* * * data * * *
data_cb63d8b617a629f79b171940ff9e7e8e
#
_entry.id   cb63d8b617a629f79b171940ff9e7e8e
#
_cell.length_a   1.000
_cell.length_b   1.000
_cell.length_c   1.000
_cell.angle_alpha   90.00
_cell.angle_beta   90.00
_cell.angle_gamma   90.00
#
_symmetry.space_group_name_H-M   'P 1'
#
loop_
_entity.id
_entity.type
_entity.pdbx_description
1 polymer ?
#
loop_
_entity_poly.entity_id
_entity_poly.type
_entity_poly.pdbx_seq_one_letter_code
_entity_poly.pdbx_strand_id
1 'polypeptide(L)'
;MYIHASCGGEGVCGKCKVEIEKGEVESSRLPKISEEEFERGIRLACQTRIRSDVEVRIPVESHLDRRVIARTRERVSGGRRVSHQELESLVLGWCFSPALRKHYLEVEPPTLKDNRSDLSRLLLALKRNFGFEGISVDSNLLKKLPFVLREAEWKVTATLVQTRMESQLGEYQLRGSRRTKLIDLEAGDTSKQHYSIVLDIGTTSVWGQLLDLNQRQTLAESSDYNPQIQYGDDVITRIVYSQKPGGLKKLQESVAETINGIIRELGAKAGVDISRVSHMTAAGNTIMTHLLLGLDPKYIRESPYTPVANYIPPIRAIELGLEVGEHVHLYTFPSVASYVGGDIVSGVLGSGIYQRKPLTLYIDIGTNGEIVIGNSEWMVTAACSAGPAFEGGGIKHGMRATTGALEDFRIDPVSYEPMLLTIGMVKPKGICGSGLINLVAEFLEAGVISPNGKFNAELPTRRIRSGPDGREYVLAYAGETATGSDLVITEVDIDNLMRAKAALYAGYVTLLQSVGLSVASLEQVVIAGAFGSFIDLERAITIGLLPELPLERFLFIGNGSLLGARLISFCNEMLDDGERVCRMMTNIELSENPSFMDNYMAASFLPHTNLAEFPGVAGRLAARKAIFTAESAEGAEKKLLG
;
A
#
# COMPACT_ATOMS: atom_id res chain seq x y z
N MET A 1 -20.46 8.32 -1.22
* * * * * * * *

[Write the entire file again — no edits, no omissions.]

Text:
data_cb63d8b617a629f79b171940ff9e7e8e
#
_entry.id   cb63d8b617a629f79b171940ff9e7e8e
#
_cell.length_a   1.000
_cell.length_b   1.000
_cell.length_c   1.000
_cell.angle_alpha   90.00
_cell.angle_beta   90.00
_cell.angle_gamma   90.00
#
_symmetry.space_group_name_H-M   'P 1'
#
loop_
_entity.id
_entity.type
_entity.pdbx_description
1 polymer ?
#
loop_
_entity_poly.entity_id
_entity_poly.type
_entity_poly.pdbx_seq_one_letter_code
_entity_poly.pdbx_strand_id
1 'polypeptide(L)'
;MYIHASCGGEGVCGKCKVEIEKGEVESSRLPKISEEEFERGIRLACQTRIRSDVEVRIPVESHLDRRVIARTRERVSGGRRVSHQELESLVLGWCFSPALRKHYLEVEPPTLKDNRSDLSRLLLALKRNFGFEGISVDSNLLKKLPFVLREAEWKVTATLVQTRMESQLGEYQLRGSRRTKLIDLEAGDTSKQHYSIVLDIGTTSVWGQLLDLNQRQTLAESSDYNPQIQYGDDVITRIVYSQKPGGLKKLQESVAETINGIIRELGAKAGVDISRVSHMTAAGNTIMTHLLLGLDPKYIRESPYTPVANYIPPIRAIELGLEVGEHVHLYTFPSVASYVGGDIVSGVLGSGIYQRKPLTLYIDIGTNGEIVIGNSEWMVTAACSAGPAFEGGGIKHGMRATTGALEDFRIDPVSYEPMLLTIGMVKPKGICGSGLINLVAEFLEAGVISPNGKFNAELPTRRIRSGPDGREYVLAYAGETATGSDLVITEVDIDNLMRAKAALYAGYVTLLQSVGLSVASLEQVVIAGAFGSFIDLERAITIGLLPELPLERFLFIGNGSLLGARLISFCNEMLDDGERVCRMMTNIELSENPSFMDNYMAASFLPHTNLAEFPGVAGRLAARKAIFTAESAEGAEKKLLG
;
A
#
# COMPACT_ATOMS: atom_id res chain seq x y z
N MET A 1 -20.46 8.32 -1.22